Angelle Bergeron/ENR
Pumps and a sluice gate are safety measures for load-testing levee.

For the first time, the U.S. Army Corps of Engineers is conducting a site-specific load test on an active piece of a flood protection system. It is loading a heavily instrumented, 150-ft-long section of levee and I-wall in New Orleans with the equivalent of a storm flood. The Corps is trying to determine if it can safely increase the maximum water elevation in one of New Orleans’ main outfall canals. Officials say the experience gained may pave the way for real-time testing on active floodwall and levee structures elsewhere in the nation.

“The Corps is a learning organization....The lessons learned and the after-action review from this test will be shared throughout the Corps of Engineers,” says Major Nicholas Nazarko, chief of staff for the Hurricane Protection Office and officer-in-charge/project manager for safety on the test. “This could have applicability anywhere there is an I-wall,” he says.

The $4-million budget for the test includes about $2.6 million for construction, Nazarko says.

Pat Conroy, chief of the geotechnical design section of the Corps’ St. Louis District, which is serving as technical lead, says he has done many load tests in his career but never on an active flood protection system. “This is real life, real time, real world,” he says.

The Corps proposed the test in April to determine if the safe-water elevation in the London Avenue outfall canal may be increased from +4.0 ft to +5.0 ft.

“It’s only a foot, but it increases the amount of water the Sewerage & Water Board can dump into this canal by about 30%,” says Nazarco. “That will be a huge comfort to residents if a hurricane heads toward New Orleans.”

The test also will help the Corps decide if a full-canal load test is needed. “This modeling scenario gets some real-world reaction data that can be used to calibrate the models and determine, without reducing safety, if we can go to 5 ft,” Nazarko says.
The London Avenue Canal’s +4.0-ft safe-water-elevation limit, which the Corps suspects is overly conservative, was set to avoid straining the I-walls and levees that line it. Those structures failed in two places and were stressed in many others by the high waters of Katrina. The mouth of the canal, as well as the mouths of two other outfall canals whose levees and floodwalls are of similar construction but in stronger soils, have since been fitted with temporary gates at their Lake Pontchartrain ends to keep storm surge from entering. All of the canals have safe-water limitations, but the London Avenue Canal’s are lowest. If the temporary gates must be closed during a storm, the portion of the city’s stormwater system that discharges into it will have to restrict pumping, which would lead to widespread flooding of homes.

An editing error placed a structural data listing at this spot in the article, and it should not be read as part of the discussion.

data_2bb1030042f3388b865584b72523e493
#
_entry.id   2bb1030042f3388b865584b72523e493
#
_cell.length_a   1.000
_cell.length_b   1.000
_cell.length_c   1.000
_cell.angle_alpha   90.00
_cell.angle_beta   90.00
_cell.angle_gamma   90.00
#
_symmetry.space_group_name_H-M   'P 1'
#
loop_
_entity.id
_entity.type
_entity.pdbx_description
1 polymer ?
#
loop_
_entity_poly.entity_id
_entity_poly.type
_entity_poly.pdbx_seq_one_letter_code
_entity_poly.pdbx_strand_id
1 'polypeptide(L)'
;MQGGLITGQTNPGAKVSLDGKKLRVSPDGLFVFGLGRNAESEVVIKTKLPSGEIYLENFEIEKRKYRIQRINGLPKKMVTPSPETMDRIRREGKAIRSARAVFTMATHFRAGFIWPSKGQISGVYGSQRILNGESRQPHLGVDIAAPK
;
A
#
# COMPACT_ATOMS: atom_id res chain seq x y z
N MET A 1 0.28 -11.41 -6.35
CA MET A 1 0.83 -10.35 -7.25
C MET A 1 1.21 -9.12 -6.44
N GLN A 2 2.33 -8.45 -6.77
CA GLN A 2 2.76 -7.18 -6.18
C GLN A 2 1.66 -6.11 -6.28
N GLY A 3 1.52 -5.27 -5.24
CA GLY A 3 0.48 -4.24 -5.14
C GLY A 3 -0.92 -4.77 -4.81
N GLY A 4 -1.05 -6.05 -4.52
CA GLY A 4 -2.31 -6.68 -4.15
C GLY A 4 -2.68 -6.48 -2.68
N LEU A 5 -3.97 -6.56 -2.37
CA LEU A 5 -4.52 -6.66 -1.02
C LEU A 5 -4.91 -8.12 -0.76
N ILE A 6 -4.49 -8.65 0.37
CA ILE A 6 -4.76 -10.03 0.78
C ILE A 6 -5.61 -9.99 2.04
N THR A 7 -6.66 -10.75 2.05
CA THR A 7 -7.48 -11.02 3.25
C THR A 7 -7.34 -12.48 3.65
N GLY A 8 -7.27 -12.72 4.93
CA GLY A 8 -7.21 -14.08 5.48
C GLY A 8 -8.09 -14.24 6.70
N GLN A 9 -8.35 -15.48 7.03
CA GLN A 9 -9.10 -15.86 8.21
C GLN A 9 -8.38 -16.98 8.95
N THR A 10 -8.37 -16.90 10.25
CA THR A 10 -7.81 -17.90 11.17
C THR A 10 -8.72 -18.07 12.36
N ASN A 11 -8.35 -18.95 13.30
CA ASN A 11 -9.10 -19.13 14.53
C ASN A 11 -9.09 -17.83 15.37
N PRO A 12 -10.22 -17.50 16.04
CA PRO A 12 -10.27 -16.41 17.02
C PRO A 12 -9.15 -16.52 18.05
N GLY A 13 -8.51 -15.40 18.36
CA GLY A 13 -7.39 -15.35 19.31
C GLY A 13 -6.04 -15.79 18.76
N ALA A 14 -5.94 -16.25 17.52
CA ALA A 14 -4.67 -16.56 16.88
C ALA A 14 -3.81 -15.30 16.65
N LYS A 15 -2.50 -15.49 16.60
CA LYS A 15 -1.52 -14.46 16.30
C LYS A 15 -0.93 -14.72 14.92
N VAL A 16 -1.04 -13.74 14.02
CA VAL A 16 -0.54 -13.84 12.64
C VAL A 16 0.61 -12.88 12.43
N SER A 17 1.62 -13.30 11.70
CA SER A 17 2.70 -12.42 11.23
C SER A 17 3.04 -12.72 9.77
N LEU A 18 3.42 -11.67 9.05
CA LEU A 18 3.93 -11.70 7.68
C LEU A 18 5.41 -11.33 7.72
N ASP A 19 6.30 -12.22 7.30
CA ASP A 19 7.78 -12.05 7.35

Angelle Bergeron/ENR
Inclinometers, tilt meters, piezometers and prisms stud the structure.

The test site was chosen because the geology is similar to that beneath the locations that failed during Hurricane Katrina, Nazarko says. The levee is built of compacted clay on top of a layer of marsh, which is over a layer of sand that extends to a depth of about 45 ft. To prepare for the test, joint-venture contractor Allen Wright Enterprises Inc./Hamp’s Construction LLC, New Orleans, built a three-sided cofferdam 35 ft inside the canal to isolate a 150-ft length of levee and I-wall. Sheetpiles are driven 48 ft deep into a clay layer “to more effectively isolate the reaction of the wall,” Nazarko says. The Corps is filling the cofferdam with water in 6-in. lifts and monitoring the load on the wall and levee.

The London Avenue Canal breaches are believed to have occurred when the water load made the wall deflect, opening a crack between the clay and the long sheetpiles that are capped by the concrete I-wall, Nazarko says. Seepage down that crack may have reached the sand layer and then undermined the wall. Another possibility is that the sand strata was accessed through the floor of the canal and water forced its way under the levee and undermined it by that route. To isolate that possibility and test the crack theory, the Corps has placed bentonite on the floor of the canal within the cofferdam to create a seal.

For a second phase of tests, the Corps will drive 30 No. 10 plastic slot pipes, separated by a solid riser, along the edge of the cofferdam to create direct contact with the underlying sand strata and mimic a seepage-inducing failure through the floor of the canal. “Inserting the slotted pipes will ensure that the water in the...